4 ד

חַיָּבֵי חַטָּאוֹת וַאֲשָׁמוֹת וַדָּאִין שֶׁעָבַר עֲלֵיהֶן יוֹם הַכִּפּוּרִים, חַיָּבִין לְהָבִיא לְאַחַר יוֹם הַכִּפּוּרִים. חַיָּבֵי אֲשָׁמוֹת תְּלוּיִין, פְּטוּרִים. מִי שֶׁבָּא עַל יָדוֹ סְפֵק עֲבֵרָה בְּיוֹם הַכִּפּוּרִים, אֲפִלּוּ עִם חֲשֵׁכָה, פָּטוּר, שֶׁכָּל הַיּוֹם מְכַפֵּר:

Those that are liable to hatats or to certain ashams and Yom Kippur passes over them, are still liable to bring them after Yom Kippur. Those that are liable to asham talui’s are exempt. He who has committed a doubtful sin on Yom Kippur, even at twilight, is exempt, because the whole of the day effects atonement.

5 ה

הָאִשָּׁה שֶׁיֵּשׁ עָלֶיהָ חַטַּאת הָעוֹף סָפֵק, שֶׁעָבַר עָלֶיהָ יוֹם הַכִּפּוּרִים, חַיֶּבֶת לְהָבִיא לְאַחַר יוֹם הַכִּפּוּרִים, מִפְּנֵי שֶׁמַּכְשְׁרַתָּהּ לֶאֱכֹל בַּזְּבָחִים. חַטַּאת הָעוֹף הַבָּאָה עַל סָפֵק, אִם מִשֶּׁנִּמְלְקָה נוֹדַע לָהּ, הֲרֵי זוֹ תִקָּבֵר:

If a woman is liable to a bird hatat brought in a case of doubt and Yom Kippur intervenes, she is still bound to offer it after Yom Kippur, because it renders her fit to eat sacrifices. If a hatat of a bird was brought for a matter of doubt and, after the pinching of its neck it became known [that there was no need for it], it must be buried.

6 ו

הַמַּפְרִישׁ שְׁתֵּי סְלָעִים לְאָשָׁם וְלָקַח בָּהֶן שְׁנֵי אֵילִים לְאָשָׁם, אִם הָיָה אַחַד מֵהֶן יָפֶה שְׁתֵּי סְלָעִים, יִקְרַב לַאֲשָׁמוֹ, וְהַשֵּׁנִי יִרְעֶה עַד שֶׁיִּסְתָּאֵב, וְיִמָּכֵר, וְיִפְּלוּ דָמָיו לִנְדָבָה. לָקַח בָּהֶן שְׁנֵי אֵילִים לְחֻלִּין, אֶחָד יָפֶה שְׁתֵּי סְלָעִים וְאֶחָד יָפֶה עֲשָׂרָה זוּז, הַיָּפֶה שְׁתֵּי סְלָעִים יִקְרַב לַאֲשָׁמוֹ, וְהַשֵּׁנִי לִמְעִילָתוֹ. אֶחָד לְאָשָׁם וְאֶחָד לְחֻלִּין, אִם הָיָה שֶׁל אָשָׁם יָפֶה שְׁתֵּי סְלָעִים, יִקְרַב לַאֲשָׁמוֹ, וְהַשֵּׁנִי לִמְעִילָתוֹ, וְיָבִיא עִמָּהּ סֶלַע וְחֻמְשָׁהּ:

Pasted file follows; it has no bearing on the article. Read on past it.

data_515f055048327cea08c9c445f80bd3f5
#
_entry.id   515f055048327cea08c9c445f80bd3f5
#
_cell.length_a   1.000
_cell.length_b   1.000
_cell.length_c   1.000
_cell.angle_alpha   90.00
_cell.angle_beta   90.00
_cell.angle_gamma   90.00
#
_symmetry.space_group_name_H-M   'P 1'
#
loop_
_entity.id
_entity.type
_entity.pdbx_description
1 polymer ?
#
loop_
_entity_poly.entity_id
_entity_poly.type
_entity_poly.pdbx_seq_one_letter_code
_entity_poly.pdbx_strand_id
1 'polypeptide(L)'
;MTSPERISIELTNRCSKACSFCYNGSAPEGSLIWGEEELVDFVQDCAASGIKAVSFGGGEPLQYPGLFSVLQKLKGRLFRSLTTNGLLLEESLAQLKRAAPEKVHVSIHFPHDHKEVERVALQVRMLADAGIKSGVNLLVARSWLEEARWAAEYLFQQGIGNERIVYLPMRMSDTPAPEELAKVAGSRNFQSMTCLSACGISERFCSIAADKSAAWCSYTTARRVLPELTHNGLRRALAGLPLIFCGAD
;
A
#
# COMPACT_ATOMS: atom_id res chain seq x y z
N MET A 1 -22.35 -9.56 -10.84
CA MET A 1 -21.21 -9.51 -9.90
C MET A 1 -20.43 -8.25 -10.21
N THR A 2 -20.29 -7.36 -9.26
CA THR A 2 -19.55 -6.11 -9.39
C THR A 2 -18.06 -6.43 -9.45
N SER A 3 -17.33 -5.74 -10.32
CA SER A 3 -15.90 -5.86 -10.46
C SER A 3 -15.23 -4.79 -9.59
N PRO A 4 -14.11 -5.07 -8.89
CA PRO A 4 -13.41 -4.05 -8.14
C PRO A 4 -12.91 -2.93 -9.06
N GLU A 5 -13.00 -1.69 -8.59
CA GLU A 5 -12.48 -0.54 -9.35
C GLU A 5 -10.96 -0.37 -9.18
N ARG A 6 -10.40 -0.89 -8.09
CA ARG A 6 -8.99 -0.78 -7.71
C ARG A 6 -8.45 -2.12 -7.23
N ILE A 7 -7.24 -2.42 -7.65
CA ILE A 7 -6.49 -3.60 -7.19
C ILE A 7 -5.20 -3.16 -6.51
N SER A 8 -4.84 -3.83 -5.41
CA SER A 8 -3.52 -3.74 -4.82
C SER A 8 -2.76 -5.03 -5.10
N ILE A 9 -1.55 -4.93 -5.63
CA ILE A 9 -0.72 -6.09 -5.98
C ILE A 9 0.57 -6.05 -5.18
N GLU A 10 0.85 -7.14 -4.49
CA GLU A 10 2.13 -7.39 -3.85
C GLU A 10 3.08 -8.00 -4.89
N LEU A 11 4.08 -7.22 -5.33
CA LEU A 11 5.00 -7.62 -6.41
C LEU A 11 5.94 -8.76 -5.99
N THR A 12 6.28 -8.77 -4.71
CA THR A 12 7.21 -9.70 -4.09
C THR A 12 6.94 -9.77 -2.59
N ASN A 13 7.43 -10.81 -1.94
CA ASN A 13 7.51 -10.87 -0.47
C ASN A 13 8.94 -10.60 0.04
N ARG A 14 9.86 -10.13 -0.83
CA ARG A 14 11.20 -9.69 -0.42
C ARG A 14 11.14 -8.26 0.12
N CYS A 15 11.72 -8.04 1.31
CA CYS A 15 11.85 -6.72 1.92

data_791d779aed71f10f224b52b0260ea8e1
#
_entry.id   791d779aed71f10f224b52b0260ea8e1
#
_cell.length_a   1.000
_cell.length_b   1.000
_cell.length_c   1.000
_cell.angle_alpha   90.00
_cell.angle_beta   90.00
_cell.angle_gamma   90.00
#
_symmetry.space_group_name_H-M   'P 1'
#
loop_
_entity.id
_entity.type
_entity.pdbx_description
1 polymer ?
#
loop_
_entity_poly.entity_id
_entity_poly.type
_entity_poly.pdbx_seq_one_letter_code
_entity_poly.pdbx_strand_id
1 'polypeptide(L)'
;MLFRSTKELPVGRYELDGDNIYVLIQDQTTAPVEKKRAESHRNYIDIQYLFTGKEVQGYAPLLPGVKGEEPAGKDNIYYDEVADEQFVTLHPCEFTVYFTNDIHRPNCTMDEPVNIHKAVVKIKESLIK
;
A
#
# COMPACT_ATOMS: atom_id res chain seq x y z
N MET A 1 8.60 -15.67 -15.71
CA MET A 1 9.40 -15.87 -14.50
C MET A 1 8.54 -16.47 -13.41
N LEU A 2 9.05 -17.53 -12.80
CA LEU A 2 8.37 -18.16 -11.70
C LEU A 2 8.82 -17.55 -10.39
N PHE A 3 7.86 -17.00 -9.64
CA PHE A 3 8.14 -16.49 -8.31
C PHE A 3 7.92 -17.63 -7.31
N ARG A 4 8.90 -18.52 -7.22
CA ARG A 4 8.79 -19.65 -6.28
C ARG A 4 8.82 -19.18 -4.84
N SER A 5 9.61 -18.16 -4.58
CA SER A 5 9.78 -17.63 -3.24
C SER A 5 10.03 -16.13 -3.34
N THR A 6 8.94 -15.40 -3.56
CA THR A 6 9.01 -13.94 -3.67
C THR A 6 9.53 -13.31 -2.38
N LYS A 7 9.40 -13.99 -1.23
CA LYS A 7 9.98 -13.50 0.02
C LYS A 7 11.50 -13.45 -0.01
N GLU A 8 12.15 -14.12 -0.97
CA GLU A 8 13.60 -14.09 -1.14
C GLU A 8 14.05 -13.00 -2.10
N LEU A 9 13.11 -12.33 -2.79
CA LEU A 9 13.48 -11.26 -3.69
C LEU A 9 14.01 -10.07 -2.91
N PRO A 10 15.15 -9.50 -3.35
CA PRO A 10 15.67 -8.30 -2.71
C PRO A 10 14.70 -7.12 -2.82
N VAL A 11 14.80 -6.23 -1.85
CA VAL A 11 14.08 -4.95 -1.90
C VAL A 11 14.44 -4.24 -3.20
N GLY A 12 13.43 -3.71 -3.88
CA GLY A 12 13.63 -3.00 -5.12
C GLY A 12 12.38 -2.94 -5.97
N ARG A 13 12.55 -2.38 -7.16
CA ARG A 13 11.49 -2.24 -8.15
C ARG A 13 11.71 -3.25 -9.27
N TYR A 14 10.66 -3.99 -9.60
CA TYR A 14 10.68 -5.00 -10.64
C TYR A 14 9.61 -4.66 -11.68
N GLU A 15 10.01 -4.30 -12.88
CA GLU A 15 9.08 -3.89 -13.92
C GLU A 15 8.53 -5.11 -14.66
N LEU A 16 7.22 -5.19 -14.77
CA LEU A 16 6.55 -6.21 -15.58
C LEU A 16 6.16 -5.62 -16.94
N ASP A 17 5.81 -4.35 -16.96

A man set apart two sela's for an asham:If he bought with it two rams for an asham; if one was of the value of two sela's, it may be offered for his asham, and the other must be let out to pasture until it becomes blemished when it is sold and its value goes for freewill-offerings. If he had bought with the money two rams for hullin use, one worth two sela's and the other worth ten zuz, that which is worth two sela's should be offered for his asham and the other for his sacrilege. [If he had bought with the money] one for an asham and the other for ordinary use, if that for the asham was worth two sela's it should be offered for his asham and the other for his sacrilege, and with it he shall bring a sela and its fifth.

7 ז

הַמַּפְרִישׁ חַטָּאתוֹ, וּמֵת, לֹא יְבִיאֶנָּה בְנוֹ אַחֲרָיו. וְלֹא יְבִיאֶנָּה מֵחֵטְא עַל חֵטְא, אֲפִלּוּ עַל חֵלֶב שֶׁאָכַל אֶמֶשׁ לֹא יְבִיאֶנָּה עַל חֵלֶב שֶׁאָכַל הַיּוֹם, שֶׁנֶּאֱמַר (ויקרא ד), קָרְבָּנוֹ עַל חַטָּאתוֹ, שֶׁיְּהֵא קָרְבָּנוֹ לְשֵׁם חֶטְאוֹ:

If a man set aside his hatat and then died, his son should not offer it after him. A man may not offer [what was set apart] for one sin for another sin. Even if he had set apart [the hatat] for forbidden fat that he had eaten yesterday, he may not offer it for forbidden fat that he has eaten today, for it is said, “His offering ... for his sin” (Leviticus 4:28) the offering must be for that particular sin.

8 ח